CDK Global was awarded the Most Valuable Insights Award at DrivingSales Presidents Club 2016, more research will be released at DSES October 23-25.
The widespread adoption of digital communication methods has changed the communication landscape. We live in a world of increasingly informal exchanges, critiques of children’s weakened writing skills, and even self-help books aimed to help readers reclaim the “art of conversation.” Who hasn’t contemplated their phone or computer screen and then looked to a friend or colleague with the question, “How do I respond to this?”
This evolution has also greatly impacted the way car dealers are introduced to shoppers in the form of lead services and other network-driven capabilities. According to insight from Dataium, in 2015 the average dealer website had around 4,800 unique visitors per month and 1.9 percent of these visitors submitted a lead form. While 1.9 percent may seem low, that is still over 90 shoppers each month raising their hand for assistance – waiting for a response from the dealership!
These valuable interactions are oftentimes approached with inconsistency, facelessness, or flippant processes designed to capture personal information versus actually supporting the shopper’s process. CDK Global recently utilized a field of computer science called sentiment analysis and used natural language processing of actual dealership lead responses to take a deep dive on the dealer’s question, “How do I respond to this?”
Does a carefully crafted response impact close rates?
The obvious answer is yes, but insights from the researchers indicate it isn’t as simple as packing positive and enthusiastic language in lead responses.
Jason Kessler, a data scientist at CDK, led the study. Kessler said, “People are actually pretty bad at predicting what kind of language is engaging. The common, but naïve, approach is to assume positive sentiment is the most persuasive.”
Kessler was motivated to explore the language of closers after being involved in a similar study of words and phrases in vehicle reviews. In the study, he looked at vehicle reviews on a third party research site. He found that positive reviews with language about benefits like “comfortable” and “quiet” were more likely to drive click-thru to the dealer site than those with emotional language like “love” and “amazing.”
The Language of Closers: Communication That Wins study began with 1,300 stores from one luxury brand and one volume brand. Of those retailers, CDK identified the top and bottom 10 percent of email lead closers. CDK’s Retail Insights team “mystery shopped” the 260 stores by gathering the first personal email lead response from each store. The team analyzed the language across the high and low closers to find correlations. (The average e-mail response time was around one hour for both high and low closers.) The lists below are the top 10 words and phrases used by the highest 10 percent of closers and the lowest 10 percent of closers.
A few themes surfaced in the results:
- It’s important to guide the customer versus ask them to take an ill-defined action (“feel free to”). Instead, dealers should ask direct questions that require simple answers. “Provide” was the number one word used by top closers, and communicates guidance.
- Provide clear and relevant information that answers questions and doesn’t include “car jargon.” The words “body style” and “options” were indicative of low close rates.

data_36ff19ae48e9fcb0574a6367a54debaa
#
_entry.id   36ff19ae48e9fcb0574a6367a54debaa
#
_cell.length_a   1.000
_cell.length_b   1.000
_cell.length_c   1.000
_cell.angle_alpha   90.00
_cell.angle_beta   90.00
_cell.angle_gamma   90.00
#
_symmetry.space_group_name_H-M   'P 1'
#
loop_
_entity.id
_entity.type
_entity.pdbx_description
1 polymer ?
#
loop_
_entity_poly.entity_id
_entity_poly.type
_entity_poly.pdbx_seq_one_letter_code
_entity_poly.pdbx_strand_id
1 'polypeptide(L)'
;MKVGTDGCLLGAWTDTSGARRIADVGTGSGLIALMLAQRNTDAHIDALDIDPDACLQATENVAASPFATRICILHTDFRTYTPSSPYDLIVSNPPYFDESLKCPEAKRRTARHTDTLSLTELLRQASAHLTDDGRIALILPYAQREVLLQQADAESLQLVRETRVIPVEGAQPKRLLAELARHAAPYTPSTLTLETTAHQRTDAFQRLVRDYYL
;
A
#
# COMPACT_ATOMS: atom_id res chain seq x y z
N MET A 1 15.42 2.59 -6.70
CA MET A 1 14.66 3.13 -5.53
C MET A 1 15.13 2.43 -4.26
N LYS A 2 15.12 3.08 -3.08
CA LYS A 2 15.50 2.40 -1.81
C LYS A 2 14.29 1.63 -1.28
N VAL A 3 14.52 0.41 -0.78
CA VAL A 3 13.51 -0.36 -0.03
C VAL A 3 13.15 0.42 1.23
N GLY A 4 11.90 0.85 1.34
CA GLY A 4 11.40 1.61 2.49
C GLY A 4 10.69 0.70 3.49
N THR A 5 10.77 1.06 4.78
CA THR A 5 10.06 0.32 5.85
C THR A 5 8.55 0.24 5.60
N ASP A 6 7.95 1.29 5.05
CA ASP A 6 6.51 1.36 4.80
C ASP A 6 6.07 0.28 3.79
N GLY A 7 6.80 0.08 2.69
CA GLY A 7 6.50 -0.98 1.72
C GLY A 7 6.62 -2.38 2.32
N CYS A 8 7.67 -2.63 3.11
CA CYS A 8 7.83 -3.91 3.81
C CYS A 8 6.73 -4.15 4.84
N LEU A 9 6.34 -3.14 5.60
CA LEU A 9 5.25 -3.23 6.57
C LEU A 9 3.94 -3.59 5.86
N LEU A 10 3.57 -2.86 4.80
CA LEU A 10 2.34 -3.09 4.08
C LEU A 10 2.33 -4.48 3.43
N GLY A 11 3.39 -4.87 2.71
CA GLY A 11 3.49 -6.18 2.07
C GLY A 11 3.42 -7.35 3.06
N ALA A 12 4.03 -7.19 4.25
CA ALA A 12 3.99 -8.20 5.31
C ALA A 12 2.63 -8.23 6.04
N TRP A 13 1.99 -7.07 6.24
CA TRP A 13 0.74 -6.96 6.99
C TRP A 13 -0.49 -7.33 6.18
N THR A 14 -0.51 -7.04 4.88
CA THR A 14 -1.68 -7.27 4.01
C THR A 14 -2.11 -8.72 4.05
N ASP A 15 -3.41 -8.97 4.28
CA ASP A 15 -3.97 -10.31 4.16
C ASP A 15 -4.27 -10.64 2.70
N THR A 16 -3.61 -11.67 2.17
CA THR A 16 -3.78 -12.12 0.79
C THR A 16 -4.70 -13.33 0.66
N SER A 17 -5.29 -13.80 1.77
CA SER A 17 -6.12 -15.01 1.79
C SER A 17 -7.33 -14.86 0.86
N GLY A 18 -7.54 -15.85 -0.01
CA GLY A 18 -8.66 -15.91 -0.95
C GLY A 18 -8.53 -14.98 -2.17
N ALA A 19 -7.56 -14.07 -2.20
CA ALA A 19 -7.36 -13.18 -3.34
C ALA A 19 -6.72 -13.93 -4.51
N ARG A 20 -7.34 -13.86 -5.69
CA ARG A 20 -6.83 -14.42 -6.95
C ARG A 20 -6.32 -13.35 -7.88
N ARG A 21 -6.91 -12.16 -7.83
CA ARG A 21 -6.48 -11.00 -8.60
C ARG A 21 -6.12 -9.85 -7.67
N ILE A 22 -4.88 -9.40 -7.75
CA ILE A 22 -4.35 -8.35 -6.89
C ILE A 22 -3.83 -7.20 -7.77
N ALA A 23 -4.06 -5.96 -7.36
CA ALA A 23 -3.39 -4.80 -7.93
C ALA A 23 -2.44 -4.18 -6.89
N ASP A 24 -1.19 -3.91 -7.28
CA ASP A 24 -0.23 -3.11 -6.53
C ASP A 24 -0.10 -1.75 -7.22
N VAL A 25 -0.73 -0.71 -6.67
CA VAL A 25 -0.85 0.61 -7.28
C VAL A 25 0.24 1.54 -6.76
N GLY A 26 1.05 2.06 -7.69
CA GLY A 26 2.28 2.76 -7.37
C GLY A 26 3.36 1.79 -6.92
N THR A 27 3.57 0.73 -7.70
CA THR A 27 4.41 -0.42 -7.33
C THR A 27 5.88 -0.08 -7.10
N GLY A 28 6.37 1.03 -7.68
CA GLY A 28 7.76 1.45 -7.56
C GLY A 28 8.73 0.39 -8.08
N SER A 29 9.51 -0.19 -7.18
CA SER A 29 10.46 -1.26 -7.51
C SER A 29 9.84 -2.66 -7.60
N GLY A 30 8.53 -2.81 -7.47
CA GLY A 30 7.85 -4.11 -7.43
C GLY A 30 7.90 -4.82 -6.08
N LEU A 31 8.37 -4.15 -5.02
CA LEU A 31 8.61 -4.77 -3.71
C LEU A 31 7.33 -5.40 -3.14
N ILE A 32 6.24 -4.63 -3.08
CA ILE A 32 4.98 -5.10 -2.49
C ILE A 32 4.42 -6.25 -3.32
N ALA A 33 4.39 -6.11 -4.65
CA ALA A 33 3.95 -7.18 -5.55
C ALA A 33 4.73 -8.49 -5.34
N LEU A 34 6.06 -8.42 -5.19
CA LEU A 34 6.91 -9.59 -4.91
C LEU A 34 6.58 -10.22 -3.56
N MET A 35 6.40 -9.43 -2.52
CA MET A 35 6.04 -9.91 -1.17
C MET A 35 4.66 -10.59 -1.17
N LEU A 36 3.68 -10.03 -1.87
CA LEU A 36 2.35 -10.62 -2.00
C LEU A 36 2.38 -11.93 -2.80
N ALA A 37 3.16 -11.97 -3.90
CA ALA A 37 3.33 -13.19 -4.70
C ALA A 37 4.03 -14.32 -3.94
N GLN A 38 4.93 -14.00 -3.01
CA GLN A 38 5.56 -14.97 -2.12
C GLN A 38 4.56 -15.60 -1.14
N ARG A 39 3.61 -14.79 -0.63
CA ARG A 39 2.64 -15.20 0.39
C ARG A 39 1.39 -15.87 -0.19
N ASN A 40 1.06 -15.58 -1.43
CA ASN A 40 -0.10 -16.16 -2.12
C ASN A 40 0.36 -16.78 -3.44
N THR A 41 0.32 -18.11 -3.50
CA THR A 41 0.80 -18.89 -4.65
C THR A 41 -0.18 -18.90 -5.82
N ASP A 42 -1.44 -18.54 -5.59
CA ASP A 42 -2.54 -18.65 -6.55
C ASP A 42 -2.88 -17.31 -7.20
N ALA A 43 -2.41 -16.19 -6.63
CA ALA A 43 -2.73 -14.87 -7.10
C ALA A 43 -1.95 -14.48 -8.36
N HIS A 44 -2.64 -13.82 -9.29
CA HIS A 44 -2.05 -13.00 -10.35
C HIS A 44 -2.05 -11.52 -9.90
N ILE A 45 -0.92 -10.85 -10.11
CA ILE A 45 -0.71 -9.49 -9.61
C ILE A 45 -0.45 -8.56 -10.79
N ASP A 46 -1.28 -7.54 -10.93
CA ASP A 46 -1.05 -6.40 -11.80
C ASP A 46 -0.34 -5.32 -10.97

- Avoid utilizing email communication to transition to another form – the shopper chose email for a reason. “Give me a” was often used by low-closers to take the conversation out of email.
- There is a huge realm of persuasion analysis insights waiting to be uncovered.
Continued research of this nature has the potential to improve interactions with customers, close rates, and more. The study only analyzed a small portion of the exchanges dealership professionals have with shoppers on a daily basis, revealing more unanswered questions. What would persuasion analysis uncover in the face-to-face greeting? What words are most positive in communication from the service BDC? What words and phrases entice female shoppers? If dealers were communicating more effectively digitally, would online lead submissions increase?
“We only analyzed what dealers are currently doing, we didn’t give any suggestions on what they could be doing,” Jason Jewert told DrivingSales News. Jewert, Manager of Performance Improvement Consulting at CDK, delivered a five-minute overview of the research and insights at Presidents Club in March. CDK Global won the Most Valuable Insight Competition and will present additional insight pertaining to the research at the DrivingSales Executive Summit this October. Jewert and Kessler are currently studying the high and low-close dealers to quantify subject line relevance and the importance of word selection relative to response time. DSES 2016 takes place October 23-25 at the Bellagio in Las Vegas.
About the Award
The Most Valuable Insight Competition is designed to showcase never-before-released data and research relevant to automotive retailers. The finalists invited to Presidents Club and the ultimate winner are vetted and selected by dealership executives. The competition was created in the spirit of progress and industry thought leadership. This year’s runners up were Adam Robinson from Hireology with “Effective Employment Branding Drives Better Hiring and Accelerated Business Growth” and Brian Finkelmeyer from vAuto with “4 Keys to Driving More Profit from Your New Car Inventory.”